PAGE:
NPS, Hoonah Indian Association moving forward with tribal house project

Huna Tribal House

An artist’s rendering of the proposed Huna Tribal House to be built at Bartlett Cove in 2013. The project is a collaboration between the National Park Service and the Hoonah Indian Association. Image courtesy NPS.

The National Park Service and Hoonah Indian Association are inching closer to a new tribal house on federal land in Glacier Bay National Park.

The 3,500 square foot structure will be built on the waterfront at Bartlett Cove.

Park Superintendent Susan Boudreau says it will be the first tribal house in the Huna Tlingit’s ancestral homeland since advancing glaciers forced the people to move more than 200 years ago.

“The Huna people stayed in Hoonah, and there’s people in Sitka, there’s people in Yakutat, there’s people in Juneau,” Boudreau says. “This started about 18 years ago with some elders [wanting] to start linking the Huna people back to Glacier Bay National Park.”

Boudreau says the tribal house will serve as a meeting place and visitors center, allowing the Park Service to expand educational programs in Glacier Bay. The agency already partners with Native groups on programs for school kids and some of the more than 500,000 cruise ship passengers that visit the park each year.

In addition, the Hoonah Indian Association will be able to use the tribal house for traditional ceremonies. The design is based on historical accounts and photographs, and will feature a gabled roof and thick plank walls carved with Native imagery.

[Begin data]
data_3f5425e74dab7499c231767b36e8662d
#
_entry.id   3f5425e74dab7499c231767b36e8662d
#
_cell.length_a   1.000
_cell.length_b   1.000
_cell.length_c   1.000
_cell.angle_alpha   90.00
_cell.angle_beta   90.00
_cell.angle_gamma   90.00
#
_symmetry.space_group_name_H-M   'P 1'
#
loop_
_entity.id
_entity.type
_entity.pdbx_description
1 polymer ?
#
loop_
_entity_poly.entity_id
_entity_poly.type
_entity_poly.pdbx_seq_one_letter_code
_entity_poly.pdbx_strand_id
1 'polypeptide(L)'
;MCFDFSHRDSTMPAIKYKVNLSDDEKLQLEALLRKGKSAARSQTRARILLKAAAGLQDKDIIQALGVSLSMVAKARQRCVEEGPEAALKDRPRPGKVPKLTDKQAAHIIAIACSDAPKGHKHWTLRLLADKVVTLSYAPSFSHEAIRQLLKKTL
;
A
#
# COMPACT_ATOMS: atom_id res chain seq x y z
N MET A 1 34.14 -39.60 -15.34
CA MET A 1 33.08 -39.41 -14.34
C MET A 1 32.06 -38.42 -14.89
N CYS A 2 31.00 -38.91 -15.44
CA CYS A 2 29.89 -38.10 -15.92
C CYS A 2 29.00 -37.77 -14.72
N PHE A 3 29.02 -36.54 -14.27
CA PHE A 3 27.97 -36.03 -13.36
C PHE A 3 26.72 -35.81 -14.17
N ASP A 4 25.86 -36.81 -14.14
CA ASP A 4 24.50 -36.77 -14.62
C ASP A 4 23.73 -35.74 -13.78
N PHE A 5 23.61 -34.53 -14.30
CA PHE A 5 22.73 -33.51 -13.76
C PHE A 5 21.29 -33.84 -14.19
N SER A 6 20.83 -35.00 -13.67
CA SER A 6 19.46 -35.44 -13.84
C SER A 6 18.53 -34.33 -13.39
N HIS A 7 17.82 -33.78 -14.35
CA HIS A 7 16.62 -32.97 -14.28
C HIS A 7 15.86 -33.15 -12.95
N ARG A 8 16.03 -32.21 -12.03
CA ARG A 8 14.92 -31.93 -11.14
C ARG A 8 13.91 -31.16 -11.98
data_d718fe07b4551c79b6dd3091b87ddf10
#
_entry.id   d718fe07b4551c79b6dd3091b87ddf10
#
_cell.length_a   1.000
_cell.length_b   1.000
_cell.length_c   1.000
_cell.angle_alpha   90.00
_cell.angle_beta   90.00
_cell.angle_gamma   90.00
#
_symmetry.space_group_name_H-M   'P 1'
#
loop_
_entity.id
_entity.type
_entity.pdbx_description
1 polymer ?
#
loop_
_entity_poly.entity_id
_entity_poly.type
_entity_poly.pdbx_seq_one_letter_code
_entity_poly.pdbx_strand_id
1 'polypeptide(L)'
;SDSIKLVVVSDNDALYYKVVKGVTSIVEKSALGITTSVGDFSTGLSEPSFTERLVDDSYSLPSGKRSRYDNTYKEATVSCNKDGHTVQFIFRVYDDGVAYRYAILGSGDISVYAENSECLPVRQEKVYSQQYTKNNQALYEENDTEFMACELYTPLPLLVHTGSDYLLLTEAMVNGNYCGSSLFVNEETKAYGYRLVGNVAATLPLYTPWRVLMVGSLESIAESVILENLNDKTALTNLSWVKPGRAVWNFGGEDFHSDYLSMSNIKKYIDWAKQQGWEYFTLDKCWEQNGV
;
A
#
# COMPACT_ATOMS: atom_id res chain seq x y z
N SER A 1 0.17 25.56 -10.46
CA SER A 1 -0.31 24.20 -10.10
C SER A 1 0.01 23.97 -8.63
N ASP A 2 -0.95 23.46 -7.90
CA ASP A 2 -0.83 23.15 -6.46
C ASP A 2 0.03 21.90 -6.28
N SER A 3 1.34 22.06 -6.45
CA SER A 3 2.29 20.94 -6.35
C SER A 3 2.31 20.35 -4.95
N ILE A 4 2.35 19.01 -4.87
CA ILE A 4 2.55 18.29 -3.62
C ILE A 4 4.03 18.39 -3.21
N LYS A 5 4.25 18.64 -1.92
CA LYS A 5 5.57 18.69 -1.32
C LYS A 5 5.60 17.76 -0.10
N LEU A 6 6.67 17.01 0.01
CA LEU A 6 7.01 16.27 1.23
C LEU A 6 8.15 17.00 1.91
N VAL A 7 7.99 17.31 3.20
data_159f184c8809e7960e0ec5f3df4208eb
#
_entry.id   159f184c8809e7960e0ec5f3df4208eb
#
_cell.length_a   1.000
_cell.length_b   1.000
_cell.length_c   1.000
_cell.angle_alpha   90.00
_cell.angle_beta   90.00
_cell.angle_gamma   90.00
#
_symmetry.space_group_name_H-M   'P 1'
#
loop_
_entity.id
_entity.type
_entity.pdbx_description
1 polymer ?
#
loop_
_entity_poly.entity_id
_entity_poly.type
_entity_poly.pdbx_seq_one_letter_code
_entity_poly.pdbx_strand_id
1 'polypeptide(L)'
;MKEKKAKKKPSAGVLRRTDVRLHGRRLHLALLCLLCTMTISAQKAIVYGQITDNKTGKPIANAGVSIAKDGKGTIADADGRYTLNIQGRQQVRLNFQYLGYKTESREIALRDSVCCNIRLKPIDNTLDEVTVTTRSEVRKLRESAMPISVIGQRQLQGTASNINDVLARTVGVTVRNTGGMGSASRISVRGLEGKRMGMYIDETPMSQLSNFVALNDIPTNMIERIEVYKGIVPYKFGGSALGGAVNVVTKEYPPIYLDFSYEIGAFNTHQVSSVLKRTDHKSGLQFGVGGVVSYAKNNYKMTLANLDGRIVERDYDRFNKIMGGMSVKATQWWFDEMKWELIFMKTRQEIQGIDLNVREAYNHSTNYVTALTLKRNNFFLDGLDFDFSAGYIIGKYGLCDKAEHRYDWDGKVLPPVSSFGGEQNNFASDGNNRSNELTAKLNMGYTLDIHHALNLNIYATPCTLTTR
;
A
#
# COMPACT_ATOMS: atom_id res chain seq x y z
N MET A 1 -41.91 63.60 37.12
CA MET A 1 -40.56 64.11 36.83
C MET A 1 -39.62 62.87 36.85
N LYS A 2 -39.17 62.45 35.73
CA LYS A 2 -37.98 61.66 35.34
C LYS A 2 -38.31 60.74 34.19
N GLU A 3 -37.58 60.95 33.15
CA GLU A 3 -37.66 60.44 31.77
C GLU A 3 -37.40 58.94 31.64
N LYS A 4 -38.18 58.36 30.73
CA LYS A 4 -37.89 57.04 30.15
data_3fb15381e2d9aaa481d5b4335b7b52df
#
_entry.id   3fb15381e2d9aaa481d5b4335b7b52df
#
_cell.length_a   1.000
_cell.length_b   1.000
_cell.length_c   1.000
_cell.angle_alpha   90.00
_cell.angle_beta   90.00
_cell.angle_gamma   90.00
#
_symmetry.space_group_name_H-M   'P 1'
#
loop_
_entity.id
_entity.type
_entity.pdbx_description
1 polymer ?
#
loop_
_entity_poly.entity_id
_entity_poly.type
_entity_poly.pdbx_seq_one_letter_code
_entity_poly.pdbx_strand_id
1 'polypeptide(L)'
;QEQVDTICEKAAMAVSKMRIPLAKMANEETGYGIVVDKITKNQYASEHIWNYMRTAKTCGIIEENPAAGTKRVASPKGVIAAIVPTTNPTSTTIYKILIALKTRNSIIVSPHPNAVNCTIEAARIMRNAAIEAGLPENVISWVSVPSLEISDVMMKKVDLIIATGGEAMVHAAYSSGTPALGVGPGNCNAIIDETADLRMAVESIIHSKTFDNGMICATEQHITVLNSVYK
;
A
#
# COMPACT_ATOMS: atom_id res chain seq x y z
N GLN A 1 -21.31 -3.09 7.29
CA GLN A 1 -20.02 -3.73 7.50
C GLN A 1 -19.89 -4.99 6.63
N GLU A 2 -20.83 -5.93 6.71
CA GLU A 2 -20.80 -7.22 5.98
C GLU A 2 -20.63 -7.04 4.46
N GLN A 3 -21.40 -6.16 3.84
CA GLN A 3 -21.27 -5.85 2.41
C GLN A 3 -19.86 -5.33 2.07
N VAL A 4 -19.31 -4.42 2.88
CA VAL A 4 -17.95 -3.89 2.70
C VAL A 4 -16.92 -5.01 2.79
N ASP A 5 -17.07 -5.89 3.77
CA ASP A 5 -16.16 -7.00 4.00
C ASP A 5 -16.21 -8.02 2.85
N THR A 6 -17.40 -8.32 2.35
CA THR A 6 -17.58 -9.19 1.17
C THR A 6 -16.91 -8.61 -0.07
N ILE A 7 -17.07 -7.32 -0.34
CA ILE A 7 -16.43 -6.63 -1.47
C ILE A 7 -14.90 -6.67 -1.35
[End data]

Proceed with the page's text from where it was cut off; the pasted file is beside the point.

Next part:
Master carvers and Hoonah students have already finished the main interior wall, or screen. Boudreau says it depicts the history of the four Glacier Bay clans, and is currently on display at the Hoonah School District’s auto shop.

“It is absolutely beautiful,” she says. “This building has got oil on the ground, it smells like an auto shop, and the screen takes you away from all that, and brings you right into what’s so important about Glacier Bay and the clans. It is pretty incredible.”

Boudreau says the finished building will cost $3.2-million, with funding from the National Park Service already appropriated. Construction is scheduled to begin next summer.

The Environmental Assessment was released Friday. A public meeting on the project will be held in Hoonah on Tuesday and another in Gustavus on November 5th.

Officials from the Hoonah Indian Association could not be reached for comment.

Links:
Huna Tribal House Environmental Assessment Available for Comment
Tribal House Project

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